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Tuesday, 8 July 2014

Theresa May delivers words and cliches but no real substance.


 

Theresa May promises child abuse inquiry with 'maximum transparency'





Home Secretary Theresa May

  
I watched Theresa May's "statement to the House" on television yesterday, expecting the announcement of some far reaching inquiry, to delve into the depths of the secret past (and continuing) activities of some MP's, Lords and others, active the paedophile network operating in and around Westminster. An inquiry to expose the extent of and those involved in the abuse and in the conspiracy to cover up the abuse of children in care homes, hostels and other institutions in Lancashire, Wales, London, Kent and numerous other places around the country including Jersey. What the Home Secretary actually delivered during her period at the despatch box appears to have been a “marking time” statement. A speech full of many words, quite a few well worn clichés, but not much substance. It was as if she were creating a series of half hearted measures, designed to ensure that the “investigations”, would trundle on for years and become so full of intricate detail that people will have forgotten the original purpose.
There were some elements which seem to have generally been welcomed. The new review will be headed by the chief executive of the NSPCC, Peter Wanless, and will report to the Home Secretary and the Attorney General “within 10 weeks”.  



NSPCC chief executive Peter Wanless


 

However the “interim” report may be some 9 months away with the full report some time thereafter. It is also disturbing to note that the inquiry team will have the “fullest possible access” to government papers, including classified documents but only to the extent where they did not affect “national security.” This will always arouse a suspicion that the decisions for with holding documents or other information may be based not on “national security”, but on self interest or the desire to protect others.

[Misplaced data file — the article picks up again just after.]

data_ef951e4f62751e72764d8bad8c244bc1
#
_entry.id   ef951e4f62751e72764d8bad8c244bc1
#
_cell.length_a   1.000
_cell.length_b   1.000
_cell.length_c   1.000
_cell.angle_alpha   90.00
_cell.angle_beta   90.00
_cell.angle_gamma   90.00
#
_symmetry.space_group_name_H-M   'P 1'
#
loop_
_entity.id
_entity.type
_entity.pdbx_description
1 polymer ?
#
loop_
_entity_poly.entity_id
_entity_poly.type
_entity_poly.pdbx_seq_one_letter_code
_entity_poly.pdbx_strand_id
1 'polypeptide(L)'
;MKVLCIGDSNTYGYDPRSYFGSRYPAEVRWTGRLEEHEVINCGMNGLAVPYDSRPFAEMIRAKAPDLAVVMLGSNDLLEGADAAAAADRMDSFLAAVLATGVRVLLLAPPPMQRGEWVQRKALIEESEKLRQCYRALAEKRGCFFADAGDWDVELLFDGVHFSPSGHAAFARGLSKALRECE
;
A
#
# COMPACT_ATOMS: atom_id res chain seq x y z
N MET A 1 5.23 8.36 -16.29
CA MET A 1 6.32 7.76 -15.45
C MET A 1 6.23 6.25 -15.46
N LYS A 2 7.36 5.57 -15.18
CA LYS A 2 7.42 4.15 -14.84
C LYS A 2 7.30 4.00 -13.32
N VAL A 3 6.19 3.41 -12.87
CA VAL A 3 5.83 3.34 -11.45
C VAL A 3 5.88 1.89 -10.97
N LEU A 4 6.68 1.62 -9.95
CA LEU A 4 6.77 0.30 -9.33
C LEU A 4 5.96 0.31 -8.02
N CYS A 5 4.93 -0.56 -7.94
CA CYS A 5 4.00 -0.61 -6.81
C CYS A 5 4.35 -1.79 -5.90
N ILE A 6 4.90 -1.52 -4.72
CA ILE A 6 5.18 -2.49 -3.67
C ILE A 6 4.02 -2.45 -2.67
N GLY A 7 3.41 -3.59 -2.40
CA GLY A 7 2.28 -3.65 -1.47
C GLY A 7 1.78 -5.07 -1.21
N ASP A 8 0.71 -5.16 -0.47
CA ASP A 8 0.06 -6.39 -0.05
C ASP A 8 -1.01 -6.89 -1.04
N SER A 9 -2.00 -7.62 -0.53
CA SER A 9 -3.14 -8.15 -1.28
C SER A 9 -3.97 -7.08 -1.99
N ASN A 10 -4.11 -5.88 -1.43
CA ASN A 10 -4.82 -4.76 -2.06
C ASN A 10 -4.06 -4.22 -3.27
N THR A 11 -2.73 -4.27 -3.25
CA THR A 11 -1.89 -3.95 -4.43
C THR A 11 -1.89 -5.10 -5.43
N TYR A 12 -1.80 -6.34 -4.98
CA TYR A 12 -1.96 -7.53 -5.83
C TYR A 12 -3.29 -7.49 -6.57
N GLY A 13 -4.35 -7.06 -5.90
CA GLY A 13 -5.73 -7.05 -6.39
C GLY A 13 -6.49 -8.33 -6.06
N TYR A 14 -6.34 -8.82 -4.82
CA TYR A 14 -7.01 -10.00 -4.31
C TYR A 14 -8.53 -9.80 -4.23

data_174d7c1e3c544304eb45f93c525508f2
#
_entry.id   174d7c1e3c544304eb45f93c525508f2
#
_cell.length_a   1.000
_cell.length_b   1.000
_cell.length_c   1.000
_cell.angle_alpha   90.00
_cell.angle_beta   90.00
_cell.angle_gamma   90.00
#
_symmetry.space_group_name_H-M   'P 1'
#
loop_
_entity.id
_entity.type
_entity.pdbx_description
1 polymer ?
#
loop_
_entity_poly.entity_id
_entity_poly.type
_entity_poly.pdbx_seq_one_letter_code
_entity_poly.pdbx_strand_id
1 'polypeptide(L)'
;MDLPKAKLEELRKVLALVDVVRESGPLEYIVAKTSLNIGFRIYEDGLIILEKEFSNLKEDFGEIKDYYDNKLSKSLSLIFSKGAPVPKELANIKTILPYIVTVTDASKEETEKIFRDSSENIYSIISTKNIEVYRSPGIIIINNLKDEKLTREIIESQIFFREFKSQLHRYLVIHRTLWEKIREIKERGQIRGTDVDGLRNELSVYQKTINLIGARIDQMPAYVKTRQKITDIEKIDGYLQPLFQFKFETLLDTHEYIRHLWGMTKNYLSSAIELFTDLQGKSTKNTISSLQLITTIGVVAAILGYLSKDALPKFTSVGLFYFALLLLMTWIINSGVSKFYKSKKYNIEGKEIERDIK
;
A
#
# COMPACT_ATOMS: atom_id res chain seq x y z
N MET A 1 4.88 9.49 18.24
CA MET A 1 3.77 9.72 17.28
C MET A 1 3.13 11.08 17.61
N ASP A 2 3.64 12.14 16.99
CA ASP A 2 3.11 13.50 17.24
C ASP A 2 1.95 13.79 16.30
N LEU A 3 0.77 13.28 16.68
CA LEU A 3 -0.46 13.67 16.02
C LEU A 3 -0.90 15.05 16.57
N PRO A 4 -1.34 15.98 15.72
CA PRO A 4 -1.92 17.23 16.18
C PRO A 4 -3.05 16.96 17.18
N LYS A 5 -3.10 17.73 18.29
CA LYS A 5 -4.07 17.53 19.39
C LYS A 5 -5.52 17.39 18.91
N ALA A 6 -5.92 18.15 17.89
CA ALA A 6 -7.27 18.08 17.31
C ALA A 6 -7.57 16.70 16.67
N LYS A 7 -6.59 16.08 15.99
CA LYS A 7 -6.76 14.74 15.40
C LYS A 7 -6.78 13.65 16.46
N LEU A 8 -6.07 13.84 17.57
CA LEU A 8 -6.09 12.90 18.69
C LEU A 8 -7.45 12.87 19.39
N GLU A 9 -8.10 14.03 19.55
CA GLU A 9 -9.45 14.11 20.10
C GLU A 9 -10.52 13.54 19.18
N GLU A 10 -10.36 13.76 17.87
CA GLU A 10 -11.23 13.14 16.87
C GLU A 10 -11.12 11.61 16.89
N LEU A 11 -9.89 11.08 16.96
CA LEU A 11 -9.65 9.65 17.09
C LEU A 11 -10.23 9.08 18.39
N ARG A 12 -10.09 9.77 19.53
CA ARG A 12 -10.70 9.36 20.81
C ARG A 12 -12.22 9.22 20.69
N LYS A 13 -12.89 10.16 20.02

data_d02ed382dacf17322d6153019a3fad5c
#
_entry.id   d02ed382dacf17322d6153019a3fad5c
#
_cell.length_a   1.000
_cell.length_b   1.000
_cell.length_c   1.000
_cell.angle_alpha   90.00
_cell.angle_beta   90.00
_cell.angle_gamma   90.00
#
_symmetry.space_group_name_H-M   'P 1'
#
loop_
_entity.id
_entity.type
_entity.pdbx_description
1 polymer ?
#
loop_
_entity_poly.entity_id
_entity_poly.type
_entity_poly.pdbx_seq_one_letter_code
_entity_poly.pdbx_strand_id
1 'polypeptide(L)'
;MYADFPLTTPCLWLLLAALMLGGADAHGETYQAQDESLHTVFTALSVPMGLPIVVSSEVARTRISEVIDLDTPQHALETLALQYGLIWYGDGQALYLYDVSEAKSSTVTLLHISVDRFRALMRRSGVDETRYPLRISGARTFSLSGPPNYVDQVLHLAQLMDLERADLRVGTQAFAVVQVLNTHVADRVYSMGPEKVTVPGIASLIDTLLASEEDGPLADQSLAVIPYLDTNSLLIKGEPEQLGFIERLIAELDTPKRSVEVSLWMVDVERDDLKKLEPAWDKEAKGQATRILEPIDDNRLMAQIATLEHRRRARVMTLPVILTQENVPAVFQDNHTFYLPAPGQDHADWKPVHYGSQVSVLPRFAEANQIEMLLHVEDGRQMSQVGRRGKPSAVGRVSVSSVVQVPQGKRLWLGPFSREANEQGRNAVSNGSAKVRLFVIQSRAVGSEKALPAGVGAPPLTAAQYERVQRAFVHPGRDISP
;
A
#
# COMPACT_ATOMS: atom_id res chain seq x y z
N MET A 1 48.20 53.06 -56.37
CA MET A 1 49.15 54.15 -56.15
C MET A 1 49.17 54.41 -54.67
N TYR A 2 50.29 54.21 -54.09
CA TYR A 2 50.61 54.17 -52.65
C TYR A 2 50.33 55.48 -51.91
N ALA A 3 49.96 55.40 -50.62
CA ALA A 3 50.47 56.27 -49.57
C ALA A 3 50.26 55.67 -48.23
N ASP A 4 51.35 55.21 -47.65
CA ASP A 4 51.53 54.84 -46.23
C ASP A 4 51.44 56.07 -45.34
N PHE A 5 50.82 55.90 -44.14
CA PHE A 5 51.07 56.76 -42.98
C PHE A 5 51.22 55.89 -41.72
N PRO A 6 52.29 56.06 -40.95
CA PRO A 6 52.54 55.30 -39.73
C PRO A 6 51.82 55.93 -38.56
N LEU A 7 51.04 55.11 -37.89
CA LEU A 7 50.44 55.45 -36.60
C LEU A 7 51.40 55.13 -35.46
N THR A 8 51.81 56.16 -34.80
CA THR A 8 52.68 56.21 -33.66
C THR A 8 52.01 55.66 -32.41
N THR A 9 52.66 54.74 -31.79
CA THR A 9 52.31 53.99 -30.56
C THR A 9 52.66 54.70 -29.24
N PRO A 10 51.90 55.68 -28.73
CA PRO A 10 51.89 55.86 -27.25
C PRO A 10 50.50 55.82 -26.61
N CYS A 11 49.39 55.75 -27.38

The government in the form of Home Secretary Theresa May, have missed the opportunity to demonstrate their determination to breakdown the layers of secrecy surrounding the extent of child abuse in this country, the continuing conspiracy to prevent those responsible for both the abuse and the cover up to be brought to justice and to restore public confidence in a belief that politicians actually want to expose the scandal.
It is not to late to establish an “overarching” public inquiry to bring together all aspects of the investigation. The Home secretary has left an option “if necessary,” to upgrade the announced inquiry to full public-inquiry status in line with the Inquiries Act, capable of requiring witnesses to give evidence. This should not be an option, but should be the point from which this enquiry actually starts.
Regardless of what some may wish, exposure of the truth in respect of the abuse and the dismantling of the conspiracy of cover up will come about. With yesterdays statement to the House it may take a little longer but public opinion and outrage make the exposure of those involved, at all levels of society, the establishment or the aristocracy, inevitable.